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Living In Paris As An American

Paris Is…Still Paris

At the height of the French Revolution, in the year 1794, the guillotine that had been erected in the square then known as the Place de la Revolution, today the Place de la Concorde, was in very regular use. One month that year, more than 1,300 people were “chopped,” as 12-year-old Jackson refers to it. Notably rendered headless at this site, in front of cheering crowds, were King Louis XVI, Queen Marie Antoinette, Madame du Barry, and Maximilien Robespierre.

Jackson and I reminded ourselves of this bit of French history as our taxi passed through Concorde this morning on its way from Charles de Gaulle to our little apartment in the 7th.

It’s been some time since Lief, Jackson, and I were in Paris together. Returning this week, after more than two years away, we find Paris just as we left her…

In striking contrast to Panama City, the place we currently call home, where, day by day, often, seemingly, overnight, the landscape is being remade, reshaped, reconsidered, re-dug…where, if you blink too long, you may re-open your eyes to a scene you don’t recognize from only moments before.

Here in central Paris, after centuries of reconsidering and reshaping, it seems prudent to leave well enough alone.

We wondered how Paris would strike us after this extended absence, and, here now, we note that, while she is unchanged, we are not.

“My head feels funny,” Jackson said, looking up at me with bloodshot eyes as we stepped from the airport terminal out into the morning sun.

“That’s jet-lag,” I explained. “We’re not used to this trans-Atlantic travel.”

Not so many years ago, when I traversed the ocean regularly from the New World to the Old and back again, I could go from airport to breakfast meeting to productive day in the office. Alas, this morning, all I wanted was a shower and a bed.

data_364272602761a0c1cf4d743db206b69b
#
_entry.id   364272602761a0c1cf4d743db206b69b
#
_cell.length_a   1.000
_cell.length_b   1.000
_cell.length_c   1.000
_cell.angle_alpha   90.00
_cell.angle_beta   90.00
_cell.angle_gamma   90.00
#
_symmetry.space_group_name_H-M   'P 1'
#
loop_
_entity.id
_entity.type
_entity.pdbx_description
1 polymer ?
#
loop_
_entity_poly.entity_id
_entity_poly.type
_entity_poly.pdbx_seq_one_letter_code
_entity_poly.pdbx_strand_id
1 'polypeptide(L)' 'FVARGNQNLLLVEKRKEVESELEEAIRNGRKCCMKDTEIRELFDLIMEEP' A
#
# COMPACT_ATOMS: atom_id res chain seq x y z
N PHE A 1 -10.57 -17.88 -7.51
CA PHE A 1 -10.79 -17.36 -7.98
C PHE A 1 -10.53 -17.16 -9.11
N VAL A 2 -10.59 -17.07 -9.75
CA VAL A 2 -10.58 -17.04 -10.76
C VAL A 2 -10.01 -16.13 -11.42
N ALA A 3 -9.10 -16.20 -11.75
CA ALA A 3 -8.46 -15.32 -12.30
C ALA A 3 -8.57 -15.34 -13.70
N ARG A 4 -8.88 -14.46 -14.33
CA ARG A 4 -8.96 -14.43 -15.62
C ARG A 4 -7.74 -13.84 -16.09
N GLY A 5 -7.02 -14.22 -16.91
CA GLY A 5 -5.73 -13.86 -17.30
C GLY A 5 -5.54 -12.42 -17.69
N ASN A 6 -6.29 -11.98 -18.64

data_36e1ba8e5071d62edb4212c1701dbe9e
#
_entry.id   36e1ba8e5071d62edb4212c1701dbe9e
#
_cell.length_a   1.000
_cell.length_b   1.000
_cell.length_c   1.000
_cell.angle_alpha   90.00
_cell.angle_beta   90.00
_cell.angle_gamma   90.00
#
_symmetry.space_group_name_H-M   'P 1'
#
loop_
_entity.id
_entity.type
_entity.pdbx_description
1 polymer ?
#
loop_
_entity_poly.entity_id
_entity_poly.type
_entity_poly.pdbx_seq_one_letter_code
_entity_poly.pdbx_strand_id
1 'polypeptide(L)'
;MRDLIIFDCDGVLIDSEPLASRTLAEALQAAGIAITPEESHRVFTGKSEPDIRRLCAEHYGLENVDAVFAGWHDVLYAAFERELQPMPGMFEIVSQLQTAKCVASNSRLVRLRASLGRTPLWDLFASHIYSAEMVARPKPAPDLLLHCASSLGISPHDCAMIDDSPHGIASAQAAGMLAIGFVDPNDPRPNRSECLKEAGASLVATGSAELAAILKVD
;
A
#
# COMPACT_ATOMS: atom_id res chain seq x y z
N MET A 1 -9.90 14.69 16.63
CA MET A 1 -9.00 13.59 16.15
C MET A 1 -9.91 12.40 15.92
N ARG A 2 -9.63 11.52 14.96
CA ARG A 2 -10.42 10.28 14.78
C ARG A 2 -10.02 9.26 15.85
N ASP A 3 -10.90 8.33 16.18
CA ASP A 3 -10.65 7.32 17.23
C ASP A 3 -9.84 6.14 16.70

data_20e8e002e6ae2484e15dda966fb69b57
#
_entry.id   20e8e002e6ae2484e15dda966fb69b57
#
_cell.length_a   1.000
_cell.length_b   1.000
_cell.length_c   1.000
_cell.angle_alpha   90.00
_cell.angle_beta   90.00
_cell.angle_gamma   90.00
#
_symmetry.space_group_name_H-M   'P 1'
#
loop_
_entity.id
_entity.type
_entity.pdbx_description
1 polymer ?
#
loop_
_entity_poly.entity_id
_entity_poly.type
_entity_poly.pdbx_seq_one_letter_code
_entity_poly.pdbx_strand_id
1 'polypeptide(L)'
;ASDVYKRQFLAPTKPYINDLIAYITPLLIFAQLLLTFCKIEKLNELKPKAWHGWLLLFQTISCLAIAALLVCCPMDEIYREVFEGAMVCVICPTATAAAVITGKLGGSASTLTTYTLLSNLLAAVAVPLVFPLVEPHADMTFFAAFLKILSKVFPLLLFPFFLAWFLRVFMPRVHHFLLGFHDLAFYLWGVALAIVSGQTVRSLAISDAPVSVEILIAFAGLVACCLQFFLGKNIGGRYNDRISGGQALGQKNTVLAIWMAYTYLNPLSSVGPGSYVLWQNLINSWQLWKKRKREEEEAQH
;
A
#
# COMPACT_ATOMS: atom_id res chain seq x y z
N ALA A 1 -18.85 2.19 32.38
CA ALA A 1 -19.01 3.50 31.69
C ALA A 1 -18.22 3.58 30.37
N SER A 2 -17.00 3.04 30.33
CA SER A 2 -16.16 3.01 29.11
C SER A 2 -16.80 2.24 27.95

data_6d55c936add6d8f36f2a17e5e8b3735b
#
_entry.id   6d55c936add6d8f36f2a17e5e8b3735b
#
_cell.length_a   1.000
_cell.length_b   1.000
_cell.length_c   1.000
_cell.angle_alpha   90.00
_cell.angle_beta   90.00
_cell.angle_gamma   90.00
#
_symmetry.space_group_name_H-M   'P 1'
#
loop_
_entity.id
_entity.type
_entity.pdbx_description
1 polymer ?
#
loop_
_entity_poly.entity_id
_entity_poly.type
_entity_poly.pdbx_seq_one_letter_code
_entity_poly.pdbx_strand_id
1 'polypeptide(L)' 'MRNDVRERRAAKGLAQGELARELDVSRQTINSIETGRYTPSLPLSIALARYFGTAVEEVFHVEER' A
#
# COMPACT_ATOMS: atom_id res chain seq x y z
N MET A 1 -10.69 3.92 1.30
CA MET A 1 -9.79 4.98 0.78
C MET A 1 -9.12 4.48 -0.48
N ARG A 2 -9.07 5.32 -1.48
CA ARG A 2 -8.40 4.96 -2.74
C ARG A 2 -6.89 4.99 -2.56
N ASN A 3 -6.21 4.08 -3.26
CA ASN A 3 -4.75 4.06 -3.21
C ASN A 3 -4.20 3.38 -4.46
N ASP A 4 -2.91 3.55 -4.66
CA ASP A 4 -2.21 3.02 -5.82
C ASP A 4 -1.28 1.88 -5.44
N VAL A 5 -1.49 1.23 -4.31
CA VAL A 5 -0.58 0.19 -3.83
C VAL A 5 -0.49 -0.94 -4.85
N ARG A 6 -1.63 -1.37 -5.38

We’ve arrived in August, when most of Paris decamps, to their French country homes, the Mediterranean seaside, or farther afield. Driving from our home in Panama City to Tocumen International for our departure flight yesterday morning, we traveled through morning rush hour in that town. Miles and miles of bumper-to-bumper.

Driving into Paris this morning, we had the city nearly to ourselves. Most of the shops and galleries in our neighborhood are closed. “Back In September,” read the signs on the doors (in French, of course). We don’t mind. Our plans for Paris these next three weeks are more about walks along the river, picnics in the park, and long café afternoons than shopping.

I sit again now at the old desk I purchased years ago at auction, remembering that I must hold it steady with one leg while working or my typing tips it back and forth, back and forth, click, click, click, click, as the legs tap the stone tiles beneath. Not only because the desk is old and unsteady, but because the floor is likewise.

The floors, the window frames, the doorways, everything in the apartment slants and slopes. Nothing is level or square. Tomettes in the kitchen and tiles in the entry, original to the 300+-year-old building, are cracked and chipped. We notice these things now, anew, and are glad to find that we still don’t mind.

Other observations are less cheerfully acknowledged.

“You better finish that jar of yogurt, boy,” Lief joked with Jackson earlier, when the two came back from a trip to the corner grocer. “We’re not in Panama. Food here is expensive!

“Though, to be fair,” Lief added for my benefit, “the wine I bought for us amounted to about a third of the total.”

In Paris for the next three weeks, our agenda is to revisit favorite haunts (Jackson is making a list)…to take care of some maintenance and repairs in the apartment (Linda, our property and rental manager, has sent us this list)…and to write. With Lief’s help, I’m working on a new book, for Wiley, on “How To Buy Real Estate Overseas.”

While I’m focused on that, tap, tap, tapping away at this old secondhand desk, key correspondents from our Live and Invest Overseas team will be keeping this conversation going. You’ll be hearing more from Lee Harrison (on the Americas), Lucy Culpepper (on Euro-land), Paul and Vicki Terhorst (in real time from their current position in China), Wendy Justice (reporting in from Asia), attorney Joel Nagel (who’ll be keeping us current as we count down to year-end, FATCA, and the end of the Bush tax cuts).

I look forward to hearing what they have to share.

Kathleen Peddicord

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